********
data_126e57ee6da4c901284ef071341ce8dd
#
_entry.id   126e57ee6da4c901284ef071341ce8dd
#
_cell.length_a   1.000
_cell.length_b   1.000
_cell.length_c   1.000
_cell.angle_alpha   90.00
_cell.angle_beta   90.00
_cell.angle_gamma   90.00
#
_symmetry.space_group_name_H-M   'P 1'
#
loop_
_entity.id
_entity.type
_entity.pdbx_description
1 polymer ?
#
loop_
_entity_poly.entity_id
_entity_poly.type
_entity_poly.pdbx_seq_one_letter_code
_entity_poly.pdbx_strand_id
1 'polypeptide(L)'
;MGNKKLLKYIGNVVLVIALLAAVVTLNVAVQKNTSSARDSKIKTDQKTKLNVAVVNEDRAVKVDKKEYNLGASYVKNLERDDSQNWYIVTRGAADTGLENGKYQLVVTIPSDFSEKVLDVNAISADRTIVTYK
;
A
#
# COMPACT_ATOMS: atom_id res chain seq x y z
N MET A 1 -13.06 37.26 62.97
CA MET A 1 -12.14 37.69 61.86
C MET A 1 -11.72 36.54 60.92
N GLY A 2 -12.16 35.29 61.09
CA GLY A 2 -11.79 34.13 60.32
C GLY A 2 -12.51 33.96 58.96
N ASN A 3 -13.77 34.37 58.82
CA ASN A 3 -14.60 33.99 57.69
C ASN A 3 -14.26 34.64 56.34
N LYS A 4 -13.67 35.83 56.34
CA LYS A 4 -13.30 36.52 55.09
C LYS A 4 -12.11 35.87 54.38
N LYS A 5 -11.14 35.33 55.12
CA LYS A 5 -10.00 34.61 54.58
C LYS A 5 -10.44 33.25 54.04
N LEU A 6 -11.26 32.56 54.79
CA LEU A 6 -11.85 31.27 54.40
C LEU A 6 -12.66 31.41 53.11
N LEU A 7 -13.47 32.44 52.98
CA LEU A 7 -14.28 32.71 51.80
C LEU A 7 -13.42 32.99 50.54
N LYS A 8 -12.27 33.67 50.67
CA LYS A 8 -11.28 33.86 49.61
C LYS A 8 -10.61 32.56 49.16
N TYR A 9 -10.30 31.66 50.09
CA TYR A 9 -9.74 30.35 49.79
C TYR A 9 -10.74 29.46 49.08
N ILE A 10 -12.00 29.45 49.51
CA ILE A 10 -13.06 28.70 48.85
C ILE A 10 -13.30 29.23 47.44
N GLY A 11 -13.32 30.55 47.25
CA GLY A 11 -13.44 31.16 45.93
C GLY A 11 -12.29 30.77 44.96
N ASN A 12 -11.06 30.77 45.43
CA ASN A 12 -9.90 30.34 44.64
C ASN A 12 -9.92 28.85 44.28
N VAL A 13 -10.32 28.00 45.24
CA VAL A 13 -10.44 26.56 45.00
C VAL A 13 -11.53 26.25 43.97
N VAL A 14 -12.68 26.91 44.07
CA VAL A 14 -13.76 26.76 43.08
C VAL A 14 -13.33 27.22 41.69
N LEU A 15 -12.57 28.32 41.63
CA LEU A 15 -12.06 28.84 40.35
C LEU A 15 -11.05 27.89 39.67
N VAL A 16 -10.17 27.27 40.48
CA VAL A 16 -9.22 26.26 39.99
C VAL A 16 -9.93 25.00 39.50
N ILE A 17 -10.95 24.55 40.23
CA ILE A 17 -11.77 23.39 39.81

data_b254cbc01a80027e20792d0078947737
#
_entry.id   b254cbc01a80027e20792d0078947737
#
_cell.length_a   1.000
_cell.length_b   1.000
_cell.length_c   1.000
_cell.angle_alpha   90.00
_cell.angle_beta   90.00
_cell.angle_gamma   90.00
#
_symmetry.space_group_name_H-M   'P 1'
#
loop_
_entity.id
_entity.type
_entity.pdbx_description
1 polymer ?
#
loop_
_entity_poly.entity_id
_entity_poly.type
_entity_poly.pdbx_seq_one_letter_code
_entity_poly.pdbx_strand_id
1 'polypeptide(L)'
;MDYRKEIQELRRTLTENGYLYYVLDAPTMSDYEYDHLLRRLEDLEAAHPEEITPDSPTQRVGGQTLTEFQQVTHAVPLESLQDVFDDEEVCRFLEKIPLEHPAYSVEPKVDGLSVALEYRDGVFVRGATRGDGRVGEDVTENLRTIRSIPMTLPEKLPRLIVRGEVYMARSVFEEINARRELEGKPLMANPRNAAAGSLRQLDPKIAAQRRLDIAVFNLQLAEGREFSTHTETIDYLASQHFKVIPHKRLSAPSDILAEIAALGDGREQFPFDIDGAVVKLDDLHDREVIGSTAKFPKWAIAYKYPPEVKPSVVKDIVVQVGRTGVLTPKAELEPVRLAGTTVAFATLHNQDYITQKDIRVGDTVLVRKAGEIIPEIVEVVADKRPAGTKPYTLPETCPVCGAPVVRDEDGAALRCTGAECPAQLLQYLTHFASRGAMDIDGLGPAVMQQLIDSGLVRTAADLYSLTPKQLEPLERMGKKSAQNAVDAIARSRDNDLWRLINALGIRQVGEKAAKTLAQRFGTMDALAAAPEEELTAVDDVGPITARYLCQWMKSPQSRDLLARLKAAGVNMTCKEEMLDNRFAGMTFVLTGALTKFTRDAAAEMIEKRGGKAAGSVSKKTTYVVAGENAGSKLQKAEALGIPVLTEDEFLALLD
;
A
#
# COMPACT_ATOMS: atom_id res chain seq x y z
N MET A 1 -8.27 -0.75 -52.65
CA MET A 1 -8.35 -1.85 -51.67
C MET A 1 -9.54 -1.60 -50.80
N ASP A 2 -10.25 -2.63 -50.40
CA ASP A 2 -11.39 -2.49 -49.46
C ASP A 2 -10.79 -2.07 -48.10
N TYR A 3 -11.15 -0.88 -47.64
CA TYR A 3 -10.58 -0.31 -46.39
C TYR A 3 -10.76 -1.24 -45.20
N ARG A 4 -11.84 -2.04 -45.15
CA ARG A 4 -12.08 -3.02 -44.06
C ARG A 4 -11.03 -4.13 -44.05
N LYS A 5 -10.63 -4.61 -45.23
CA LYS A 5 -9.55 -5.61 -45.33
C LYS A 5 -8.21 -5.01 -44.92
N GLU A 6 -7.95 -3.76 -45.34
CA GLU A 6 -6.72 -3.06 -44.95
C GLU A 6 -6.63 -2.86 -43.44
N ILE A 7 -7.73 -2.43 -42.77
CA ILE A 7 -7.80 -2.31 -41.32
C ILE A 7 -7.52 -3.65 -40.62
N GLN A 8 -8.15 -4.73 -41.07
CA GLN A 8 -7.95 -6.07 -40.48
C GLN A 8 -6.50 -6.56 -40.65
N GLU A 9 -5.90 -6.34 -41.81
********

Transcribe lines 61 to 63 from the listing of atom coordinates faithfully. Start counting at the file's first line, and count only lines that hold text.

N GLY A 11 -13.32 30.55 47.25
CA GLY A 11 -13.44 31.16 45.93
C GLY A 11 -12.29 30.77 44.96